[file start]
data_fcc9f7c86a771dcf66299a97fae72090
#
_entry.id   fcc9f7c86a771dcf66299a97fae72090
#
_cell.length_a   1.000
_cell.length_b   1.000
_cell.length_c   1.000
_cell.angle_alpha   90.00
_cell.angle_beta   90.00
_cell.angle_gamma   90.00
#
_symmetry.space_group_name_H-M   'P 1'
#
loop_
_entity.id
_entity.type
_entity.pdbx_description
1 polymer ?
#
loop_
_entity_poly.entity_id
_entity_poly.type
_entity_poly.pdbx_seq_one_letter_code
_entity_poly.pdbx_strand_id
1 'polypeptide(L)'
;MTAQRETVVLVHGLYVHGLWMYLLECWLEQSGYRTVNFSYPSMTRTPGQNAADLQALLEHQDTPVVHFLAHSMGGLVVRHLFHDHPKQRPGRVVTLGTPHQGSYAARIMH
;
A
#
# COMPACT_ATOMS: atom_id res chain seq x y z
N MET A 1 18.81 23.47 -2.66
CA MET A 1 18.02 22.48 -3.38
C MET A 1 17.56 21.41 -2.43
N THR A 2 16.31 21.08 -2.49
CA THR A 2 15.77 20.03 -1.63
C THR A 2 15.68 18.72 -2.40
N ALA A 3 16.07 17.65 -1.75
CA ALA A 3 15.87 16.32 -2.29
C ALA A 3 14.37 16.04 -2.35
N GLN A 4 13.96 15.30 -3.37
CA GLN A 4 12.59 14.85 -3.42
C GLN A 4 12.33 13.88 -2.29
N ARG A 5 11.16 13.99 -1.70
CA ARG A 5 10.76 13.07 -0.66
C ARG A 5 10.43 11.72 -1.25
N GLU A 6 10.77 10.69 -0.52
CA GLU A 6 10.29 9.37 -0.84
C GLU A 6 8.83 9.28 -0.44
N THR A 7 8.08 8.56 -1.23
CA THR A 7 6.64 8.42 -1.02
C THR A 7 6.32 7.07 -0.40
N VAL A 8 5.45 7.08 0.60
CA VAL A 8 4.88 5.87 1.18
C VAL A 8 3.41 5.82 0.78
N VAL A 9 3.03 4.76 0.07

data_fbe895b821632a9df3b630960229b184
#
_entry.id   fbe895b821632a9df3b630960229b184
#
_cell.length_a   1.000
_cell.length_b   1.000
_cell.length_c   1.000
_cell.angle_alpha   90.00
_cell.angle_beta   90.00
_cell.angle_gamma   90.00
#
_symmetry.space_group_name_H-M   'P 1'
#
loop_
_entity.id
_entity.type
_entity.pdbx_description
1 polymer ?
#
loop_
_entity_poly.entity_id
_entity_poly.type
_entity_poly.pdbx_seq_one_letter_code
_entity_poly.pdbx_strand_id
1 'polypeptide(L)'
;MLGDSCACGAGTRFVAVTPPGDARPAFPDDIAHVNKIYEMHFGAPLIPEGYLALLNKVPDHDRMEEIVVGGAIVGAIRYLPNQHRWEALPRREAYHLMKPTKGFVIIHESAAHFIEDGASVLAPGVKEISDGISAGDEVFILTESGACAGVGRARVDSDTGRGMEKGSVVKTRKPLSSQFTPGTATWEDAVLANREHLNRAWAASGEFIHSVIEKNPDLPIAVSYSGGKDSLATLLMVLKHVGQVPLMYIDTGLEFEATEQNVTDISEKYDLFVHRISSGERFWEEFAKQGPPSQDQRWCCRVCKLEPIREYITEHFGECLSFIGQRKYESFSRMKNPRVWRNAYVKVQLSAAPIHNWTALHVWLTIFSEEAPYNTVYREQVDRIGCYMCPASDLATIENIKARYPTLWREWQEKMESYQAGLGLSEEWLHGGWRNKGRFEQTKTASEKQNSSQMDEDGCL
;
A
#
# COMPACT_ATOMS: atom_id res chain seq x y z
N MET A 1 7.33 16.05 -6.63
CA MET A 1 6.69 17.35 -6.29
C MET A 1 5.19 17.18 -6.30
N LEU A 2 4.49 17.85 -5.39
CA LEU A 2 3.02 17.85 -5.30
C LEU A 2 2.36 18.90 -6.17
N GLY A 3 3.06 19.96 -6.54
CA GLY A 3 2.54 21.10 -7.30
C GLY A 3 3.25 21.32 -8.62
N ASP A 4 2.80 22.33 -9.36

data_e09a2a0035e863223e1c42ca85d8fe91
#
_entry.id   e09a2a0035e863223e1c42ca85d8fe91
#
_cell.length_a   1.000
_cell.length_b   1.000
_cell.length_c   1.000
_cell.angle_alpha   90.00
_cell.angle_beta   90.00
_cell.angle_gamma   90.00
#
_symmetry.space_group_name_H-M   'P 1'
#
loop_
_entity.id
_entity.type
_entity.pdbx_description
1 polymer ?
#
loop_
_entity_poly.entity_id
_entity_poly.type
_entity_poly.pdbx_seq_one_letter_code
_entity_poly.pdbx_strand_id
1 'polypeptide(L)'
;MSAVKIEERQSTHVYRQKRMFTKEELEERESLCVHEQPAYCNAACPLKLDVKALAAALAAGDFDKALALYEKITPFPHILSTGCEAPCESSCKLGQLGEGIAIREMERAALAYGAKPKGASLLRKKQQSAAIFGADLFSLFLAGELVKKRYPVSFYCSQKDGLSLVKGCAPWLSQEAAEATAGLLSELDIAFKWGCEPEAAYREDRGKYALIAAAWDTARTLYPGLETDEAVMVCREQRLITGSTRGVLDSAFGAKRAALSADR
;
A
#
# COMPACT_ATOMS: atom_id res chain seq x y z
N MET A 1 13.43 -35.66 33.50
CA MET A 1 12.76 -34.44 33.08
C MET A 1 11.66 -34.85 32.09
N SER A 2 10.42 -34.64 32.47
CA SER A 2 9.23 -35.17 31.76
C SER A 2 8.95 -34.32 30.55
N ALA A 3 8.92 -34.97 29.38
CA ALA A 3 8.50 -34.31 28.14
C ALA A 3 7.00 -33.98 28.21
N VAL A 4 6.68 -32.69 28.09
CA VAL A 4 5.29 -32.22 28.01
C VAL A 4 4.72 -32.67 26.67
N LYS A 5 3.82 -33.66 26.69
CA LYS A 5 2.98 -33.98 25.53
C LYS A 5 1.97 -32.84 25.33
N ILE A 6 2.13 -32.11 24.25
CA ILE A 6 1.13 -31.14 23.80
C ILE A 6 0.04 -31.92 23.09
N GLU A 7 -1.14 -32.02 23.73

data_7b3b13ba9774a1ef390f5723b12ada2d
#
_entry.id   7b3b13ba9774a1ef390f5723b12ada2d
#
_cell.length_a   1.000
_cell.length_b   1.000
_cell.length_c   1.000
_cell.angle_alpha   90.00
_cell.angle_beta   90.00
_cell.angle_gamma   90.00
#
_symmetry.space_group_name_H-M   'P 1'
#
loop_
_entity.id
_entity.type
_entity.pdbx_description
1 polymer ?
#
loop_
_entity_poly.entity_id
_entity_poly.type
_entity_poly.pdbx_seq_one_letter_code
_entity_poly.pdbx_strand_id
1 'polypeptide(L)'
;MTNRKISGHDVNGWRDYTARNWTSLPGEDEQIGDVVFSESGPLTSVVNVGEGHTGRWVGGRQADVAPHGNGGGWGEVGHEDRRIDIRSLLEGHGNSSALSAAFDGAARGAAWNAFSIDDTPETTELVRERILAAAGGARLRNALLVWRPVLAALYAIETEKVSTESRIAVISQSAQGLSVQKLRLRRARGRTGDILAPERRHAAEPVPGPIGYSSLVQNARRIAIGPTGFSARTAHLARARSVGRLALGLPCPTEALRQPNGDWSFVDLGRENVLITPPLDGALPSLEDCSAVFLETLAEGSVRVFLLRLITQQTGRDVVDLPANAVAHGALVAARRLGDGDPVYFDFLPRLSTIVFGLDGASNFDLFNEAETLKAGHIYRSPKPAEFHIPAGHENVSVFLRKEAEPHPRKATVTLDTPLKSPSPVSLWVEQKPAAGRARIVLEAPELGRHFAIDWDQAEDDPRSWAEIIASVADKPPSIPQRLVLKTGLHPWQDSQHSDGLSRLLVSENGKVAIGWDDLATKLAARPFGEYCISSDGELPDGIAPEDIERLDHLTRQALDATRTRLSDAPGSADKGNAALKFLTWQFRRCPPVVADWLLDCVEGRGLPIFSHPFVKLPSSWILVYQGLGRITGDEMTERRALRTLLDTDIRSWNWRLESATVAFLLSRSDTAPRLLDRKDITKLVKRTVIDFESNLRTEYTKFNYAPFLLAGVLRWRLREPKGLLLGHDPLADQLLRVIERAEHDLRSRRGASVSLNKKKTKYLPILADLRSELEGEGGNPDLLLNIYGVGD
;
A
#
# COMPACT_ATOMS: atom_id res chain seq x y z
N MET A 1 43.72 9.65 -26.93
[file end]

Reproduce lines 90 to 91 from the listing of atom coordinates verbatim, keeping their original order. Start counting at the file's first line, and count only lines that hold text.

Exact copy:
CA LEU A 2 3.02 17.85 -5.30
C LEU A 2 2.36 18.90 -6.17